The arthritic patient, or injured athlete (especially the young), must be kept mobile and as pain free as possible. The fastest growing group is the baby boom generation, already age 65 and over. Arthritis affects about 43 million people today and the numbers will be higher as time goes on.
People who suspect or develop an arthritic condition should seek medical care because early diagnosis and new treatment can often be very helpful in the control of the disease. The best treatment is however, preventive measures.
With the onset of arthritis, the normal functions of the joints are impaired. The main objective in the podiatric care of the patient is to try to preserve joint motion to keep the individual mobile. This is done doing rehabilitation therapy that will increase the joint range of motion, decrease swelling and break down muscle spasm.
When adequate inflammation has decreased, it is then advisable to approach the use of biomechanics, which has particular value in treating problems that are directly or indirectly caused by abnormal motion and mechanics of the feet. After that, move into an exercise program to increase blood supply to the area.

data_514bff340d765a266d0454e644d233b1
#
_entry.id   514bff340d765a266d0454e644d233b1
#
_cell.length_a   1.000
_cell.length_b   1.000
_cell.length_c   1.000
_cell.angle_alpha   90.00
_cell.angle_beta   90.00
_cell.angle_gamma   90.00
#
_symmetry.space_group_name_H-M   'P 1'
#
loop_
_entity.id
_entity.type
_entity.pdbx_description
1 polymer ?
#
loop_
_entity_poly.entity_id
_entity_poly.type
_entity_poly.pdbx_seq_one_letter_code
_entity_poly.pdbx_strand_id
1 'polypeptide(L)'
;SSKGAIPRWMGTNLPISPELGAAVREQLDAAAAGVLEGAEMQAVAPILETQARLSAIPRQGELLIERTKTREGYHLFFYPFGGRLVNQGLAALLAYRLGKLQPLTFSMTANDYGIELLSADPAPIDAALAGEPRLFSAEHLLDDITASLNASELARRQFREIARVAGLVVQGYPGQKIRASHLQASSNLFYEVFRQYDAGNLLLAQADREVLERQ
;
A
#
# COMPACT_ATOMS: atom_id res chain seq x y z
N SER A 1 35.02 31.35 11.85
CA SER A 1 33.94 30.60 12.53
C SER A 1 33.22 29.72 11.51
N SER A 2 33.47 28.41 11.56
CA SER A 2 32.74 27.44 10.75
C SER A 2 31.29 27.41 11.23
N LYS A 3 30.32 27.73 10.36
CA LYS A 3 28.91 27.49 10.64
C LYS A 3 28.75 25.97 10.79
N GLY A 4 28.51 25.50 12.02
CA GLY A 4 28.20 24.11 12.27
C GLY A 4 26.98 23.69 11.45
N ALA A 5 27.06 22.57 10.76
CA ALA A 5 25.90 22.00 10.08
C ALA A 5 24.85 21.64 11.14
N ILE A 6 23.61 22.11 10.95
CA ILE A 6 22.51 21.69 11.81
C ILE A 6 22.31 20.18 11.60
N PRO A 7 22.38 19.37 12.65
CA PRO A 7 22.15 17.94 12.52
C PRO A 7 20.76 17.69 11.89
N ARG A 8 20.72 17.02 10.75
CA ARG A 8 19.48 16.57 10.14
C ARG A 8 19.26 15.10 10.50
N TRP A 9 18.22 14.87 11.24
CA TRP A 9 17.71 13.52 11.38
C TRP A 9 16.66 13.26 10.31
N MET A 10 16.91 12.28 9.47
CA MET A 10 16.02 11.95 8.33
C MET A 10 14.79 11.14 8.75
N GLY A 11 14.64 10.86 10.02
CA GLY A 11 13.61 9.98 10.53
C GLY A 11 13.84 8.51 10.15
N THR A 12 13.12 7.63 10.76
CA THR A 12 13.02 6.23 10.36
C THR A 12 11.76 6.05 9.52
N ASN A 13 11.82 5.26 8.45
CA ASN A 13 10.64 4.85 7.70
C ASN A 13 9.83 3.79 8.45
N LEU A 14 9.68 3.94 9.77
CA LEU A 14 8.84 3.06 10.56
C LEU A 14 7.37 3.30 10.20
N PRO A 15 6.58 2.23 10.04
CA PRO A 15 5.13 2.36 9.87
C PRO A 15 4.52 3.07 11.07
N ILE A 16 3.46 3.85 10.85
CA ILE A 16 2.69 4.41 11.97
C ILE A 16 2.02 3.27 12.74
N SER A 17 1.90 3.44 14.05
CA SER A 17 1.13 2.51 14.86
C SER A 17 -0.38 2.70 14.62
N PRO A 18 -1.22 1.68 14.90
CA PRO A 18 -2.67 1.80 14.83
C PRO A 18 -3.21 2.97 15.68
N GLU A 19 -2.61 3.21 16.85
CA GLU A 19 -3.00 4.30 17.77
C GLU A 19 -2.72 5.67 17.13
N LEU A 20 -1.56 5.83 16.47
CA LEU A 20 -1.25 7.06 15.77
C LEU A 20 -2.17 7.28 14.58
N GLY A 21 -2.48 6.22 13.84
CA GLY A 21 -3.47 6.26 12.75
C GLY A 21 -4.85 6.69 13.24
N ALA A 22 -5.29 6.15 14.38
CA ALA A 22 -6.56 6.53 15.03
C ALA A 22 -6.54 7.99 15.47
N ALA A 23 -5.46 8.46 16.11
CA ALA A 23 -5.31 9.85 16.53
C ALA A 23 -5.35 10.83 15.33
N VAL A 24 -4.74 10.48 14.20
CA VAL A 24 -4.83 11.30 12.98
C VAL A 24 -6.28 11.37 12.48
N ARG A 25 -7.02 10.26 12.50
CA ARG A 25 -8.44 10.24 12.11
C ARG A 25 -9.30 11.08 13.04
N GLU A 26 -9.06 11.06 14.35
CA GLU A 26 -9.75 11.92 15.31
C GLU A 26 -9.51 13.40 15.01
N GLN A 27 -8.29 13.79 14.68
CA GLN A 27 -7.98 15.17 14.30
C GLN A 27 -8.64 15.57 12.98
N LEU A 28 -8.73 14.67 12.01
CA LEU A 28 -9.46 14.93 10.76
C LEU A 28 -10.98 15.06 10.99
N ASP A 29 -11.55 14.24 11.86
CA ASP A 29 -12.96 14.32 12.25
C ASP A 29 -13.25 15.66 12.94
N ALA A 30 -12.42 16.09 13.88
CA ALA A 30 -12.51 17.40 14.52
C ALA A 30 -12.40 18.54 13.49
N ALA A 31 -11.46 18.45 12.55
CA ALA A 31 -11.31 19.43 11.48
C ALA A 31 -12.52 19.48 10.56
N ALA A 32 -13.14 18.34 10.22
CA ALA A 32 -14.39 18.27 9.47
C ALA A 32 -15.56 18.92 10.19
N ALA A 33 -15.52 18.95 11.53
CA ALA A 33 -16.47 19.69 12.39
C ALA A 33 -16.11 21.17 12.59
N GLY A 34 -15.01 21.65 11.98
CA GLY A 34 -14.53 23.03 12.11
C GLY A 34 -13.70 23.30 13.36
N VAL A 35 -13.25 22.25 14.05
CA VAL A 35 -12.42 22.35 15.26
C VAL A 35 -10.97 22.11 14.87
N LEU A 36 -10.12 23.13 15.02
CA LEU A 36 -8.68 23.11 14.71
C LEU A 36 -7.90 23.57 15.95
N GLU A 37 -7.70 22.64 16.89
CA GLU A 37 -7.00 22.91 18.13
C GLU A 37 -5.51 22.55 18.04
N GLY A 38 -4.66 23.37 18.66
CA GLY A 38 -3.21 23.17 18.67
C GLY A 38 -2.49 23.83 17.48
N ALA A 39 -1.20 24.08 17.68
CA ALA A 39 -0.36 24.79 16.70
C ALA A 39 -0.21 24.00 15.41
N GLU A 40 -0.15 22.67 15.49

A program of walking, biking or jogging would develop strong leg muscles which are the key to peripheral circulation regulation. One might think that the major effect of exercise is on the heart and lungs. Actually, however, exercise conditions the muscles. Our leg muscles (with minimal change in the heart capability) can do as much as 300% more work. This is why people with greatly damaged hearts can walk for miles or run long distances.
Keep your arthritic feet moving for alleviation and control of this degenerative disease.
Dr. Robert F. Weiss is a podiatrist specializing in foot and ankle surgery, Weiss is a veteran of 35 Marathons and has a practice in Darien, affiliated with Stamford Hospital and member of Stamford Health Medical Group-Foot & Ankle Institute, and resides in Westport.